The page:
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Da Da Da Dum heads to the track under Leandro Goncalves. It seems announcer Mike Battaglia failed to catch the reference to Beethoven’s fifth symphony or just didn’t care (or maybe I’m looking too deep into it), because he pronounced the horse’s name as da DA da DUM instead of sounding like the musical piece. I bet Durkin would have done it…

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They’re off in fifth race at Turfway Park…

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…And there they go.

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Royale With Speed closes to win race five.

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Moe Money and jockey Orlando Mojica come back to unsaddle after the race.

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Thomas Pompell and Distorted Gem gallop back to the grandstand after costing me a daily double.

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Royale With Speed and Rodney Prescott in the winner’s circle.

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12 Comments

Filed under Commentary, Pictures, Racetrack Visits, Story Time

12 responses to “Grilled cheese and reality TV

  1. I visited Turfway in March 2006 and had a great time (although, not a grilled cheese sandwich, which I now regret). Also did not cash any tickets, but I enjoyed the atmosphere and seeing Polytrack racing (then still a novelty) up close. It is a friendly place, and hanging out by the clubhouse rail does give a pleasant sense of being in the middle of everything. If it were my local racetrack, I’d be a regular.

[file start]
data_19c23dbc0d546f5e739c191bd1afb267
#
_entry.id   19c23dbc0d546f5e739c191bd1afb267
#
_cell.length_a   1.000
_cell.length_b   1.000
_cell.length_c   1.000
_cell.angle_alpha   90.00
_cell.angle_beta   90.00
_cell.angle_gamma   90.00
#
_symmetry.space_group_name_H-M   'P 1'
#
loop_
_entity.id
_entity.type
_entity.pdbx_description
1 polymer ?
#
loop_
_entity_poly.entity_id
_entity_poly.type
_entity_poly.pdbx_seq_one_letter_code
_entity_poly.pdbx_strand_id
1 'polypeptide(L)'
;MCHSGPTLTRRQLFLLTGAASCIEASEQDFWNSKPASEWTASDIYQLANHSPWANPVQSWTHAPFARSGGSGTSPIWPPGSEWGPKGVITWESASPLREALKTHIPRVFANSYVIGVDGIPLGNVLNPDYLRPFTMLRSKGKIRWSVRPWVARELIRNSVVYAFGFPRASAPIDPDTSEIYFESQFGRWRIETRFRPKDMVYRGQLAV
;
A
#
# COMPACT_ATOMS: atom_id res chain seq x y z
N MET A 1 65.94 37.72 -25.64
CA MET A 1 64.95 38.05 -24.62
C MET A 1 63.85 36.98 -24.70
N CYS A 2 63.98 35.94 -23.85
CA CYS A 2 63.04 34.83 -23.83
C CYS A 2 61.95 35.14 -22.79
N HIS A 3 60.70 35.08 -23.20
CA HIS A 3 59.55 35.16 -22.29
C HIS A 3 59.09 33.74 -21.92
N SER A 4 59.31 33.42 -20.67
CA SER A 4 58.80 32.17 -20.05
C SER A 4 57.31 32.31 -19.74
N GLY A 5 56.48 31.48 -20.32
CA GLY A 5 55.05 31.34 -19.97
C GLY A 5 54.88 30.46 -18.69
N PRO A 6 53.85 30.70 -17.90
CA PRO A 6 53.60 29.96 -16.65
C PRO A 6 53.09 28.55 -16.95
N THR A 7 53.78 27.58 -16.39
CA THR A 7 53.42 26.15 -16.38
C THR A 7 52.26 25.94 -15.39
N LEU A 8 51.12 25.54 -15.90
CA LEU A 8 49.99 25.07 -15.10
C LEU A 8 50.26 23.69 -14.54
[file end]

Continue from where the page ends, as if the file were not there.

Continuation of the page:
2. Nice work Joe,

    It reminded me of the Burritos at Rillito when I was in college. The horses at Rillito may have been cheapbut not as cheap as the burritos.

  3. mibredclaimer

    Jessica,
    “If it were my local racetrack, I’d be a regular.”
    My thoughts exactly.

    You could argue that Polytrack and other synthetic surfaces are still a novelty. Think about all the scrutiny the California platoon recieves on the Derby trail. Of the 120-some racetracks in North America, only nine run on fake dirt, so there is still an element of curiosity to it. I know I often find myself staring down at the stuff trying to figure out what exactly I am looking at.